Why Is Income-Producing Real Estate a Better Investment in Turbulent Times?
Over the past three months, we have witnessed the Dow Jones Industrial Average fall nearly 10 percent while the S&P 500 has fallen nearly 12 percent over the same period of time. If you had $500,000 in your retirement account and had it invested in these two relatively safe indexes, your retirement wealth would have dropped by $50,000 to $60,000, which would represent a year’s worth of income if you were entering retirement. That’s an incredible hit on your personal financial wealth!
Because of the volatility in the stock market, some brainiacs came up with a way to measure the volatility called the VIX. The VIX is a number derived from the prices of options premium in the S&P 500 index, which is the index comprising 500 large cap stocks. It measures the expectation of market volatility and is sometimes called the “Fear Index.” As of this writing, the VIX is at 27.20 compared to a VIX of 15.34 three months ago. As the VIX rises, so does the perceived risk of investing in the stock market.
If the stock market is such a good place to invest your retirement income, why does it have a volatility index? In my opinion, why would you trust putting your hard-earned retirement money in a class of investments that measures the perceived risk on a daily basis? I do believe having a “Fear Index” for the stock market is well-placed. Recently, a friend of mine was lamenting the fact that she and her husband had been forced to postpone their retirement by several years because of their investments in the stock market.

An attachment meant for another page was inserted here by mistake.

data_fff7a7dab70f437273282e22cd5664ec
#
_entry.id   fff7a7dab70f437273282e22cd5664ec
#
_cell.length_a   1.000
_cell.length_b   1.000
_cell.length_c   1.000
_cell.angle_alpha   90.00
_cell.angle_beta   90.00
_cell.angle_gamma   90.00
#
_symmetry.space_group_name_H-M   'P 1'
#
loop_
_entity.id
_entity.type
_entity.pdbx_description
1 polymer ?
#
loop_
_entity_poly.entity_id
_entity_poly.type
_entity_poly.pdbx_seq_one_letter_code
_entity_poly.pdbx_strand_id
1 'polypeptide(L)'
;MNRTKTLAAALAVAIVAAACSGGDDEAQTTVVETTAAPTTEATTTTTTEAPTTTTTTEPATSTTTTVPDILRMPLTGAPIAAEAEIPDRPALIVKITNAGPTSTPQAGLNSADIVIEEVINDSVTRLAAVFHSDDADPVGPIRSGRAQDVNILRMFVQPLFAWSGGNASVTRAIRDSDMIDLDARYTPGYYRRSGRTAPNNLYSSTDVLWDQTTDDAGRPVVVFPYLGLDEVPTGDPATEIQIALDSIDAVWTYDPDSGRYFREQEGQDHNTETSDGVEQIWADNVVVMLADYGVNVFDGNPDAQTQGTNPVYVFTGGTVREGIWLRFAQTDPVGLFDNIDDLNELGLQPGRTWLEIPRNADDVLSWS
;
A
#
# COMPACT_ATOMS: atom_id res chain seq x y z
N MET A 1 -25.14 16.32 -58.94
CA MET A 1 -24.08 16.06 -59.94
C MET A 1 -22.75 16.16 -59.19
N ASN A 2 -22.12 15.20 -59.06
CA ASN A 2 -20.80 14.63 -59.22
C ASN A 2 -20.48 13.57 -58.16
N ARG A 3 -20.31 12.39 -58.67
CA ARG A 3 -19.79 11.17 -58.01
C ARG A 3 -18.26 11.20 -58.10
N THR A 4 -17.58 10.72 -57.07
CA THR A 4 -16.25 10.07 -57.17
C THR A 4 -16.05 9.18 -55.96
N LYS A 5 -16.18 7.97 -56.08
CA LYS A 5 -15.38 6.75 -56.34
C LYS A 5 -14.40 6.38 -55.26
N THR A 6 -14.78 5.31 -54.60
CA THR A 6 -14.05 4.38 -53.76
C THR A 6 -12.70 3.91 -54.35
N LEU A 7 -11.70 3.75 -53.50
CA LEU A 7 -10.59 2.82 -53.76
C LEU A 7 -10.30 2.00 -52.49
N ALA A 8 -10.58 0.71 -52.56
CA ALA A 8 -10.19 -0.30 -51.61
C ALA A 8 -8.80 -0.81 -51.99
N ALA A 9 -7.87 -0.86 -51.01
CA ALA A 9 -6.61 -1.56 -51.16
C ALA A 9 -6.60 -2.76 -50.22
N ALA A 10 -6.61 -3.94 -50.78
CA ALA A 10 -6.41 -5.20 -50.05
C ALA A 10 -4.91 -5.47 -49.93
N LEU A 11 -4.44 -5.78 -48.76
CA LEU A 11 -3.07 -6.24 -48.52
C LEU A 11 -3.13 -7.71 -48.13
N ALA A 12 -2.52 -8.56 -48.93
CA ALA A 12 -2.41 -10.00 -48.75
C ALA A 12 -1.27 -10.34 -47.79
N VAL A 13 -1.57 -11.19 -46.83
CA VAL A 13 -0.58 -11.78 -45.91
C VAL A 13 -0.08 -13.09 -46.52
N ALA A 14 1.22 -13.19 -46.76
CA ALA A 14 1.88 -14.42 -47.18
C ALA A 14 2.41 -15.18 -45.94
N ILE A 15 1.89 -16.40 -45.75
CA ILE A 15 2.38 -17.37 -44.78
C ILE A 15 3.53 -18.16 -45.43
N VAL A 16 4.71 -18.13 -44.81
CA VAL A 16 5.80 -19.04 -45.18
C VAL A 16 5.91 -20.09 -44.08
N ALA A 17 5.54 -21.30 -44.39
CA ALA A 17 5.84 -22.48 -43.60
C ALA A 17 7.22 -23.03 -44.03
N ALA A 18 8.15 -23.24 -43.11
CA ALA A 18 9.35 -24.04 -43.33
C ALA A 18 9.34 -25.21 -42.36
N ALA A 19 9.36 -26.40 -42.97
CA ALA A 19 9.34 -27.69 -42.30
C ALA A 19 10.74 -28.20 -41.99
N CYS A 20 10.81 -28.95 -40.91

For me, a better investment choice is investing in income-producing real estate. Real estate does not have a “Fear Index.” When you own a real estate investment that generates income, your tenant or tenants pay the operating expenses of the property. They even pay down your mortgage. Over a period of years, the mortgage gets paid off and most of the income goes to you. As long as you maintain the property, it continues to provide income year-after-year. I know this investment strategy works. I know several friends living comfortably on the income their real estate investments are producing.
One of the big advantages touted by stock brokers and financial planners about the stock market is the fact that stocks are more liquid that real estate, meaning they can be bought and sold and converted to cash in a matter of days. This “big advantage” is also one of the stock markets biggest weaknesses for investors. When the stock market is performing well, everyone is contented and happy but when the stock market is performing poorly and prices are falling dramatically, everyone gets nervous and wants to sell their stocks before they lose everything.
One of the big disadvantages touted by stock brokers and financial planners about the real estate market is the fact that it is illiquid, meaning that it takes a long time to sell the asset and convert it to cash. This perceived “disadvantage” is actually an advantage when it comes to saving for retirement. Rather than always reacting to the volatile ups and downs of the stock market, real estate investors ride through these sometimes irrational cycles which allows their investments to continue to appreciate and pay down debt over a long period of time. So, the “big advantage” of liquidity in the stock market is actually a detriment to building long-term wealth and the “big disadvantage” of illiquidity in the real estate market is actually a benefit to building long-term wealth. If you want to truly build wealth for retirement, go with the investment that doesn’t measure its volatility with a daily “VIX” index. Go with income-producing real estate!
ABOUT THE AUTHOR
Ken has been in the real estate business for over 40 years and has personally overseen the development and management of over $350 million worth of assets. Ken holds a B.S. degree in Accounting from Brigham Young University, a MBA from the University of Utah. Licensed real estate broker since 1976. He holds the following designations: CCIM, CPM, CRS,CCA. Served as the president of the Utah Apartment Association.